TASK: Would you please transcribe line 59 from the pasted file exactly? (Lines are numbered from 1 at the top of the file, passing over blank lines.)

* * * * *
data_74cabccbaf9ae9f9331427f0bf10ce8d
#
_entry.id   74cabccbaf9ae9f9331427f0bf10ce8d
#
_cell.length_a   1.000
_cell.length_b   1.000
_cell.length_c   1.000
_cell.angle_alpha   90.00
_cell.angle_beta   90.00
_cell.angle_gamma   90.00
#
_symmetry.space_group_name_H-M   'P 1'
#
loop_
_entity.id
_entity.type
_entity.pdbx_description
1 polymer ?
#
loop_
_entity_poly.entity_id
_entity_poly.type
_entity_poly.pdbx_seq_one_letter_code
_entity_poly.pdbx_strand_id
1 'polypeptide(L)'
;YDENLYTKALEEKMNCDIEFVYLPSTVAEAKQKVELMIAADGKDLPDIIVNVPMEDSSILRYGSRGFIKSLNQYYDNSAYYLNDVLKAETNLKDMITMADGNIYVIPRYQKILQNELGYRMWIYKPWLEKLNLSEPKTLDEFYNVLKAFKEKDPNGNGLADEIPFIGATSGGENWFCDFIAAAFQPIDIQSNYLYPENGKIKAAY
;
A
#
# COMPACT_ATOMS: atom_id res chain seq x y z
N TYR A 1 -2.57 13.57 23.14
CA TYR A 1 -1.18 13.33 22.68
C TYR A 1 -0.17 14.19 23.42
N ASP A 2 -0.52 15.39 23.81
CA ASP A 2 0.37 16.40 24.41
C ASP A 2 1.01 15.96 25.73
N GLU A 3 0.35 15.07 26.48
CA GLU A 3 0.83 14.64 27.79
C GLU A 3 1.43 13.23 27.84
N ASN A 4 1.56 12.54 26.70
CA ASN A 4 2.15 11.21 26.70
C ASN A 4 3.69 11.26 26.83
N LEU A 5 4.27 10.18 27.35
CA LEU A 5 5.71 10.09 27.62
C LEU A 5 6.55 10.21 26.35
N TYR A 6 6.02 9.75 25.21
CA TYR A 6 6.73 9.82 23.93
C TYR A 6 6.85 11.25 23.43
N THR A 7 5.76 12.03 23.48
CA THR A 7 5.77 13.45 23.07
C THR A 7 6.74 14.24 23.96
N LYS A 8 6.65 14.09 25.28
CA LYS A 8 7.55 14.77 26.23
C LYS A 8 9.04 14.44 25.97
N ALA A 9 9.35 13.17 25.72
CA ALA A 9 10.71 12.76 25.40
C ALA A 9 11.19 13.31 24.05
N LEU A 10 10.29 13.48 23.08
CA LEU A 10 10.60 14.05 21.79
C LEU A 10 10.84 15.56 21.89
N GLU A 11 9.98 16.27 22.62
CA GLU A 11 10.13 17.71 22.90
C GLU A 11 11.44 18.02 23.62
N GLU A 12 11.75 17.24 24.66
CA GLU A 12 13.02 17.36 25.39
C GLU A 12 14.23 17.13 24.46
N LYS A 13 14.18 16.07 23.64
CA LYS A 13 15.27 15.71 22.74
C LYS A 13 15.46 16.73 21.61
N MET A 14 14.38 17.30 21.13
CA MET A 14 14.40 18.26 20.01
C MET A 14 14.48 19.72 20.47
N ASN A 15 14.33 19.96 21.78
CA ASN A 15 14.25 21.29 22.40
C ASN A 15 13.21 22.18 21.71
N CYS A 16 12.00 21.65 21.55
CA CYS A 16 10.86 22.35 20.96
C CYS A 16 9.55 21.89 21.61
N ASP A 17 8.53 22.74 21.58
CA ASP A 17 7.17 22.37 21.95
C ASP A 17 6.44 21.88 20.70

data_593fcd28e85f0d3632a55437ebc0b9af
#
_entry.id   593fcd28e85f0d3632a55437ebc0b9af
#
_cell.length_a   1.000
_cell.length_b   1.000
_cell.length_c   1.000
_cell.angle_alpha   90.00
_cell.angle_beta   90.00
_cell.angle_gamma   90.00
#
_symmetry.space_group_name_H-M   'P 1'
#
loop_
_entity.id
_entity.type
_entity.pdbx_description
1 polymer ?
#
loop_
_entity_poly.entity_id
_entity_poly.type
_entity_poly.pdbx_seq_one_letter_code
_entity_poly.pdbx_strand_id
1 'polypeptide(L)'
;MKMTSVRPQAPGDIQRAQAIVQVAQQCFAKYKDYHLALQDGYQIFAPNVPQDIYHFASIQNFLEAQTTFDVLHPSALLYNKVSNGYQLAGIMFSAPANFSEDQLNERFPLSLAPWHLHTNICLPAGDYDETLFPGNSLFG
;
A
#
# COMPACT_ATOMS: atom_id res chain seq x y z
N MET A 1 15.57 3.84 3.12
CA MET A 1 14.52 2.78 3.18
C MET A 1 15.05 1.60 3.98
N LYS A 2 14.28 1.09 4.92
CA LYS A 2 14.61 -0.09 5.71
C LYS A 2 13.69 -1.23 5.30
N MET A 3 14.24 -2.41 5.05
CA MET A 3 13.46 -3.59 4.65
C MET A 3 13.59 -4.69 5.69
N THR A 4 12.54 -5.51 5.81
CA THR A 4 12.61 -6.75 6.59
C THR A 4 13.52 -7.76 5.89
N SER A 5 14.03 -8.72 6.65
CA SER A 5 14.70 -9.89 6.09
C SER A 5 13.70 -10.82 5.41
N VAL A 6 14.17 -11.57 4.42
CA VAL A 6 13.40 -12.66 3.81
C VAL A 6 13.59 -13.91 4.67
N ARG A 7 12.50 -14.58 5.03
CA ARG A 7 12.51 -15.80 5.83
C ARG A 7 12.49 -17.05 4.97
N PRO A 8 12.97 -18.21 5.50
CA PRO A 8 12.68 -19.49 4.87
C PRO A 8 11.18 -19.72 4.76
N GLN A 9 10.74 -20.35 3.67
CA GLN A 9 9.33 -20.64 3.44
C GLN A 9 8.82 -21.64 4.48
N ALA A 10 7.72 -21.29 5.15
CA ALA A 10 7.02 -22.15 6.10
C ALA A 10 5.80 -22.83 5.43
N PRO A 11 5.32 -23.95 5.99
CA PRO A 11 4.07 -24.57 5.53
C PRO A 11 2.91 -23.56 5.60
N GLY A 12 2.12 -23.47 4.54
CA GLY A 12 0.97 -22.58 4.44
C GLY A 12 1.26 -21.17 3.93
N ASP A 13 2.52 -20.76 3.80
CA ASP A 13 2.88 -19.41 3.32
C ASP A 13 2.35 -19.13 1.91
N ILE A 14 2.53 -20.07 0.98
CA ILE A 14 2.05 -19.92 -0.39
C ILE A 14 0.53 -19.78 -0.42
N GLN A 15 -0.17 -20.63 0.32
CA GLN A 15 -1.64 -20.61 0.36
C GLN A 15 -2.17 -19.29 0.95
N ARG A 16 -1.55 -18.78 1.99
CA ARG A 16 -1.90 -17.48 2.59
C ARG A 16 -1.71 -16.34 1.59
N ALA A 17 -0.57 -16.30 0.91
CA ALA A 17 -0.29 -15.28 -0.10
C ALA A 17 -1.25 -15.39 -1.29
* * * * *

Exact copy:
CA LEU A 10 10.60 14.05 21.79